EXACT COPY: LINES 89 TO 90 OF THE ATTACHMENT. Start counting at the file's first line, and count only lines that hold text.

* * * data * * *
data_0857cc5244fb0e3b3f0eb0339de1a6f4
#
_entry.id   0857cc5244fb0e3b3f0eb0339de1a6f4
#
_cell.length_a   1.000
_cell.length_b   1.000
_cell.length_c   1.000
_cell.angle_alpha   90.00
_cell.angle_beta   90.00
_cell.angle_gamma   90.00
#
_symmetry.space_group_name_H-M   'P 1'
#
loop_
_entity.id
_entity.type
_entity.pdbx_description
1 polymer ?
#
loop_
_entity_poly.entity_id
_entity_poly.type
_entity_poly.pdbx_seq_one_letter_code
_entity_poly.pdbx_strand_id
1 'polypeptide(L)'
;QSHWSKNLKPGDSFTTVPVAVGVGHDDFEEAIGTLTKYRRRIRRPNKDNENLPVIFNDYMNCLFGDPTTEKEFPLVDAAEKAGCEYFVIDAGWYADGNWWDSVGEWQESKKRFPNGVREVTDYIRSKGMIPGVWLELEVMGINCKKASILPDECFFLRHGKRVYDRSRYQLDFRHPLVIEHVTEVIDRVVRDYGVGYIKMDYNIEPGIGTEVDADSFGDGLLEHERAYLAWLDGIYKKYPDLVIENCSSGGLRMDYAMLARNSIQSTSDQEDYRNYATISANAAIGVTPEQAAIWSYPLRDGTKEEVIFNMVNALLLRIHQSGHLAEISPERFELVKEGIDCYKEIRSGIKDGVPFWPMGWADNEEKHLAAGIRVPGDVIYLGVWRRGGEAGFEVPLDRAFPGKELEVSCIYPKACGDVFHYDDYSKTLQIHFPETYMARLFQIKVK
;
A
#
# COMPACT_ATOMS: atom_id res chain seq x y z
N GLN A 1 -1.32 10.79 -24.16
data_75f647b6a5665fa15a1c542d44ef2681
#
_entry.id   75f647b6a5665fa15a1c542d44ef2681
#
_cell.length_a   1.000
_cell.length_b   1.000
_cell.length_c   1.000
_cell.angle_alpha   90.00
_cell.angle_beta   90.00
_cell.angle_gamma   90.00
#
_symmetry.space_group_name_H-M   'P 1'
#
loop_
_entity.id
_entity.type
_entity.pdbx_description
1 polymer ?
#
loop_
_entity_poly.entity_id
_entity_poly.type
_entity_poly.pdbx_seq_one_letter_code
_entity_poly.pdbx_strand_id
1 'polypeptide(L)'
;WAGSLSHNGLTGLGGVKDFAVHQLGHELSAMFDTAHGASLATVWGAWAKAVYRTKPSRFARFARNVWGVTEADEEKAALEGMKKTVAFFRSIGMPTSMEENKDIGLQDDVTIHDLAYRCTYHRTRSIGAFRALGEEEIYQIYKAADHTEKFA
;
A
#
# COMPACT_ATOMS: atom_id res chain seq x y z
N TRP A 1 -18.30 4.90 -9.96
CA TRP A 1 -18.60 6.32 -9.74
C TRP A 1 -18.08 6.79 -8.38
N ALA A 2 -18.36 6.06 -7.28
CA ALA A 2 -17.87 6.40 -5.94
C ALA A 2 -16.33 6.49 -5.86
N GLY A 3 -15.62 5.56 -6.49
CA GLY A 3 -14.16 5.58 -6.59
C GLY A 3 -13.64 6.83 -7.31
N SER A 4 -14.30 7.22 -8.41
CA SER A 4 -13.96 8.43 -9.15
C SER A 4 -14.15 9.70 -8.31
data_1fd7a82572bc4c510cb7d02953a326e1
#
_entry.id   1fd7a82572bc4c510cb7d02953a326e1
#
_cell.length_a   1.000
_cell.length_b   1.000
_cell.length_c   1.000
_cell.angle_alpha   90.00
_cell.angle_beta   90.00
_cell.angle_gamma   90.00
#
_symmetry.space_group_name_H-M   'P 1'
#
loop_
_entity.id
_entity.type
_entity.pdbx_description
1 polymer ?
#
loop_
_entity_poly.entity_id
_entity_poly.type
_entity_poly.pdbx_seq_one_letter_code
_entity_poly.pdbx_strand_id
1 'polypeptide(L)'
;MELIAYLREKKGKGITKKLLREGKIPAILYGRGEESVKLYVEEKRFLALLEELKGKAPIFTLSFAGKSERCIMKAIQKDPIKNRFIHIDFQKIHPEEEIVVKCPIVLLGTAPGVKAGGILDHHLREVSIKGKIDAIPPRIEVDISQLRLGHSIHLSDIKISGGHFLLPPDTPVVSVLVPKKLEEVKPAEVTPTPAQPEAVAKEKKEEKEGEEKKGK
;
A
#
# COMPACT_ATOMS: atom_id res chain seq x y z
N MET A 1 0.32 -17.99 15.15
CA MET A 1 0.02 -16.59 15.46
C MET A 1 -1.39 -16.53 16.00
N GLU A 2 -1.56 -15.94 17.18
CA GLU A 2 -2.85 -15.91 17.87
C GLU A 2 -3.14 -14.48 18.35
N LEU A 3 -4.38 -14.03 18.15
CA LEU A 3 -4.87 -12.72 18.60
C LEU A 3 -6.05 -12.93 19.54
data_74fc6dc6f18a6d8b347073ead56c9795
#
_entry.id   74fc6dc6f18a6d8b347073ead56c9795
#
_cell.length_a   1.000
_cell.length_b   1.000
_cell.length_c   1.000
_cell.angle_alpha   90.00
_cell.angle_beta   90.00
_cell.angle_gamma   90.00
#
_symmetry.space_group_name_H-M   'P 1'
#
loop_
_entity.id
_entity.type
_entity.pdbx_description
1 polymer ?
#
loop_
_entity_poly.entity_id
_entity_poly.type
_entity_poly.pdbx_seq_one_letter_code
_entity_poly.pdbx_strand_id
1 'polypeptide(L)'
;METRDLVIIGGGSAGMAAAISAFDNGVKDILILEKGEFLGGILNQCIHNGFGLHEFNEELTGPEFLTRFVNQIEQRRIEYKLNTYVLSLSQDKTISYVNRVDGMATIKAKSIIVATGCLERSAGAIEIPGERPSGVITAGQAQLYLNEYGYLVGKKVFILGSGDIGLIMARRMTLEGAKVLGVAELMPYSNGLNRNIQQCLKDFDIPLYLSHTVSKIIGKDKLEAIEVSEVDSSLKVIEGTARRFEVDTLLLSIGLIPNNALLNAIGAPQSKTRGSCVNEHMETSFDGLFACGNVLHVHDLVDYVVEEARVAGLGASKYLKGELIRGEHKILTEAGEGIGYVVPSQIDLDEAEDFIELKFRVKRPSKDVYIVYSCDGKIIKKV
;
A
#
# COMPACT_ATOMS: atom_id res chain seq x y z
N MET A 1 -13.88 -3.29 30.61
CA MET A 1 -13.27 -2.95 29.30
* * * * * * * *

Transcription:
_entity.type
_entity.pdbx_description